Analysts investigate possibility of N.Korea missile test 'deception'
By Josh Smith
SEOUL (Reuters) - Reports suggest North Korea's biggest missile test ever may not have been what it seemed, raising new questions over the secretive country's banned weapons programme.
North Korea said it had test-fired its new Hwasong-17 intercontinental ballistic missile (ICBM) on Thursday, the first test of a missile that size since 2017.
North Korean state media heralded the launch as an "unprecedented miracle", and South Korean and Japanese officials independently confirmed flight data that showed it flew higher and longer than any previous test.
But new details - including discrepancies spotted in the North's heavily stylized video featuring leader Kim Jong Un overseeing the launch in a leather jacket and sunglasses - have poked holes in Pyongyang's claims.
"The biggest question now is what was launched on March 24," said Colin Zwirko, a senior analytical correspondent with NK Pro, a Seoul-based website that monitors North Korea.
He has examined commercial satellite imagery and footage released by state media and he says discrepancies in weather, sunlight, and other factors suggest the launch shown by North Korea happened on another day.
"I've been able to determine that there's some sort of deception going on, but the question remains: did they test another Hwasong-17 and they're just not showing us, or did they test something else?" Zwirko said.
The U.S.-based James Martin Center for Nonproliferation Studies (CNS) concluded that some of the North Korean footage is most likely from a test on the morning of March 16 that South Korea said failed shortly after launch, exploding in midair over Pyongyang. North Korea never acknowledged that launch or a failure.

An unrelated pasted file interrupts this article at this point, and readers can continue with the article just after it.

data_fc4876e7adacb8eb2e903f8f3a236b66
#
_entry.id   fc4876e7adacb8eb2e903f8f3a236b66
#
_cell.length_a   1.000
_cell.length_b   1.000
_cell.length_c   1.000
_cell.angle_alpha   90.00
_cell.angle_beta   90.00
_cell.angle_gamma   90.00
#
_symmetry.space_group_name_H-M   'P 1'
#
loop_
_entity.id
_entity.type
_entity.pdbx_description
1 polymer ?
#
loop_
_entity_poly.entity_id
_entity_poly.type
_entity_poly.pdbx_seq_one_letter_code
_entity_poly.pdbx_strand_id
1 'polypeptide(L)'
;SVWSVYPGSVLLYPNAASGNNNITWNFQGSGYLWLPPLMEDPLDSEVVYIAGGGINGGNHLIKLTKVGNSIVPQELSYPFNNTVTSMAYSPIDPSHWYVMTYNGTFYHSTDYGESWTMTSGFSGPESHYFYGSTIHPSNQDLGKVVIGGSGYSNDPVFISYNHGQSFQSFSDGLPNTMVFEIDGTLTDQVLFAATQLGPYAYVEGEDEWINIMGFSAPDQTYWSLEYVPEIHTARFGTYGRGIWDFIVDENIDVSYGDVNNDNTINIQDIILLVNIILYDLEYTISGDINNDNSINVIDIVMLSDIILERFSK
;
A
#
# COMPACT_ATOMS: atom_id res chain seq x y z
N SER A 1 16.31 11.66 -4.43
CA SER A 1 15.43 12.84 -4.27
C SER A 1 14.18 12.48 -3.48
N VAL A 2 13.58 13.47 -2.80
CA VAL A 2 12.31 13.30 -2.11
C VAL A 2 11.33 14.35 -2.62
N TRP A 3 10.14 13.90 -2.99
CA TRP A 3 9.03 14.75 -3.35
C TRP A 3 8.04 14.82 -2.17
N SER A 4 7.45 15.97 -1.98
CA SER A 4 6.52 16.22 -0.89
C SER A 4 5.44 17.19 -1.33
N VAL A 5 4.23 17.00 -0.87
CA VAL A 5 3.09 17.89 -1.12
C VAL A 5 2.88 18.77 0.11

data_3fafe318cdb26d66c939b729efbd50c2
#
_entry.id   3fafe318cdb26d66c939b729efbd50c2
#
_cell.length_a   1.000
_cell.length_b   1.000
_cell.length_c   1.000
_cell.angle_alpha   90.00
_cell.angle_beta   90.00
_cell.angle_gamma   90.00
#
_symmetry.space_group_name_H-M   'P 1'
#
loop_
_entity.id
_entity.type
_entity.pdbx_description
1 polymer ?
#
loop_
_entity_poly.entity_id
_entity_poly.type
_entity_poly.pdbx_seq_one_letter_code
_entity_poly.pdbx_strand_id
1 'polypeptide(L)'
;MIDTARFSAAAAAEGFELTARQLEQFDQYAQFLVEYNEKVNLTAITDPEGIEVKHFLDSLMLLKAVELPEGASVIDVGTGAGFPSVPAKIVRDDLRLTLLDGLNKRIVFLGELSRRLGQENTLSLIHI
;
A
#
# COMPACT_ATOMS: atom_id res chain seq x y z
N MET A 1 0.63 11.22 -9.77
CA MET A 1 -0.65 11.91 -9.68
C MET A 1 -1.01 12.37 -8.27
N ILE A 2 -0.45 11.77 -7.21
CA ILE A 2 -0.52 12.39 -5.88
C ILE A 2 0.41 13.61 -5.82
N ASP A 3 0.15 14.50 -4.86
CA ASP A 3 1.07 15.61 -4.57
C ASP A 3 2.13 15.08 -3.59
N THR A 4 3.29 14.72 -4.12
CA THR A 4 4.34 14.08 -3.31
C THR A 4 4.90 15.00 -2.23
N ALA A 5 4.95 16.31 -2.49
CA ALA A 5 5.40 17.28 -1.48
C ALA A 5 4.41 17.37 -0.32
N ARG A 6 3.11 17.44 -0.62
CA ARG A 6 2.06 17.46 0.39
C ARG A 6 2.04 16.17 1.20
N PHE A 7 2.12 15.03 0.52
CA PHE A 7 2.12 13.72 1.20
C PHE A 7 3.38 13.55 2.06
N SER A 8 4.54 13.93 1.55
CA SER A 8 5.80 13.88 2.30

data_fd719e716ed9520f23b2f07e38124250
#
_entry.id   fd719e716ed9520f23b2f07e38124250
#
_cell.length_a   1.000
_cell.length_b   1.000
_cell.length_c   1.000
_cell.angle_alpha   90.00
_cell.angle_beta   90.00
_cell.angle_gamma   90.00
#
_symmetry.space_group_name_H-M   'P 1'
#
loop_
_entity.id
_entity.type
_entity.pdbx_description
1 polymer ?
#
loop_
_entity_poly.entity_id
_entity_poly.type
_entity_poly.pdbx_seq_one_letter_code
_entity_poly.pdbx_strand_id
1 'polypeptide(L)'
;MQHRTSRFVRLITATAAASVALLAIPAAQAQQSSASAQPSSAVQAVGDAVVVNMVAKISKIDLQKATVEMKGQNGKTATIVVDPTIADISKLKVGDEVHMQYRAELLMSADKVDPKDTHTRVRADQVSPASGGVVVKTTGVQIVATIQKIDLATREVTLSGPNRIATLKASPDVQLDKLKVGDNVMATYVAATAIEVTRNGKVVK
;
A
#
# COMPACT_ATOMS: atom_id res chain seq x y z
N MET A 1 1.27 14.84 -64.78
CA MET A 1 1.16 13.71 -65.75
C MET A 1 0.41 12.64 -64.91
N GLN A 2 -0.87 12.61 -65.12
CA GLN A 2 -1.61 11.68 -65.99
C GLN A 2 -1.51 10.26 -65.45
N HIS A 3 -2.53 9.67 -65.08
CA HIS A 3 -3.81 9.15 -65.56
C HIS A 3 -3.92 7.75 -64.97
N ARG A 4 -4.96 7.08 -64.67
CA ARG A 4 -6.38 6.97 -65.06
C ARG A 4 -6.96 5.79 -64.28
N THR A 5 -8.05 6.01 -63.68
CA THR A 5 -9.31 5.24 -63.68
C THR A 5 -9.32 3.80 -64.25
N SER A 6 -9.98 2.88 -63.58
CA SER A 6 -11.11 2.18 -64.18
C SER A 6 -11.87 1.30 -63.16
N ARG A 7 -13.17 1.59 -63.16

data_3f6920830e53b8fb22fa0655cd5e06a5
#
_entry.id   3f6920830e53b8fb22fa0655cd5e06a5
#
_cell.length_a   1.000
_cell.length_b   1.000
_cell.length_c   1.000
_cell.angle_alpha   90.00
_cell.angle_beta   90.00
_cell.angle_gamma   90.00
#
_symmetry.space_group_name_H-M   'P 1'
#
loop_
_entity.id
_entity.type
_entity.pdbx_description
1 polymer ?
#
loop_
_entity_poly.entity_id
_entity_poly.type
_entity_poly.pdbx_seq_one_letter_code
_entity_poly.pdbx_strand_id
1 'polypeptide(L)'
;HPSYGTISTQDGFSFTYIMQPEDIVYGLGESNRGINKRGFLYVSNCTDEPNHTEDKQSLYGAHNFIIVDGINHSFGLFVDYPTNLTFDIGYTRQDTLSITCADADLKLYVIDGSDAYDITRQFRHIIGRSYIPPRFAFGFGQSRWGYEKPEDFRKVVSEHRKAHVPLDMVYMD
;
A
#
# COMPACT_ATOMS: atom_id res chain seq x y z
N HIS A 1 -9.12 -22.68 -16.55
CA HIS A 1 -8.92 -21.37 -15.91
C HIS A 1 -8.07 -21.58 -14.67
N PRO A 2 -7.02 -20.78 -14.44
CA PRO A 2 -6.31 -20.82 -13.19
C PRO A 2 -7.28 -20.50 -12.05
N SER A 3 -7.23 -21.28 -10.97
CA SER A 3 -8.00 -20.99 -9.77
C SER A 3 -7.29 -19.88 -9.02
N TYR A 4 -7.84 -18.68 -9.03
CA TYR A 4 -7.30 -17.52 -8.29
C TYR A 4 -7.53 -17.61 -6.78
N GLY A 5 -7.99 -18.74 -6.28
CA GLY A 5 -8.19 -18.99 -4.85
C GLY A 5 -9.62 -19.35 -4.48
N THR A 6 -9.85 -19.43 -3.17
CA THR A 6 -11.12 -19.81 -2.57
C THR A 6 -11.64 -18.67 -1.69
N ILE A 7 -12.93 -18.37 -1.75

South Korea's Yonhap news agency has cited unnamed sources who said intelligence officials in Seoul and Washington believed that North Korea then tested a Hwasong-15 ICBM on Thursday, an older and slightly smaller type it had last launched in late 2017.
South Korea's defense ministry has not confirmed that conclusion. On Friday, a senior U.S. defense official, speaking on condition of anonymity, deflected when asked whether the latest launch was really the new missile.
"We know this is a test of a long-range ballistic missile and clearly they try to learn from each of these tests to try to develop their capability further," the official said. "But I am going to refrain from talking about it too specifically as we're still analyzing our own intelligence on it."
North Korea has a history of doctoring footage or reusing old images, but it would be "a whole new level" if they were lying about the successful test of a major new weapon such as the Hwasong-17, Zwirko said. North Korea has not responded to any outside reports that the launch may have been deceptive.
"I think it's likely that the March 16 launch was meant to have been the inaugural launch of the Hwasong-17, but it failed shortly after ignition," said Ankit Panda, a senior fellow at the U.S.-based Carnegie Endowment for International Peace. "This left the North Koreans with sufficient video footage and imagery to build a propaganda narrative after the March 24 launch succeeded."
The March 24 missile may have featured a light payload, or none at all, to achieve a higher altitude and longer flight time than the 2017 Hwasong-15 test, he added.
"The North Korean state media report included specific numbers on how high and far the missile flew, suggesting that there was an intent to engineer a launch that would look like a larger missile than the Hwasong-15, even if it wasn't," Panda said.
Hong Min, director of North Korean Research Division of Korea Institute for National Unification in Seoul, said no matter which ICBM was tested, North Korea has proved it can launch missiles that can strike the far side of the planet.
"We will need to check thoroughly if the video was fabricated, but it’s not like the threat is reduced at all," Hong said.
(Reporting by Josh Smith; Additional reporting by Phil Stewart in Washington and Heejung Jung in Seoul. Editing by Gerry Doyle)
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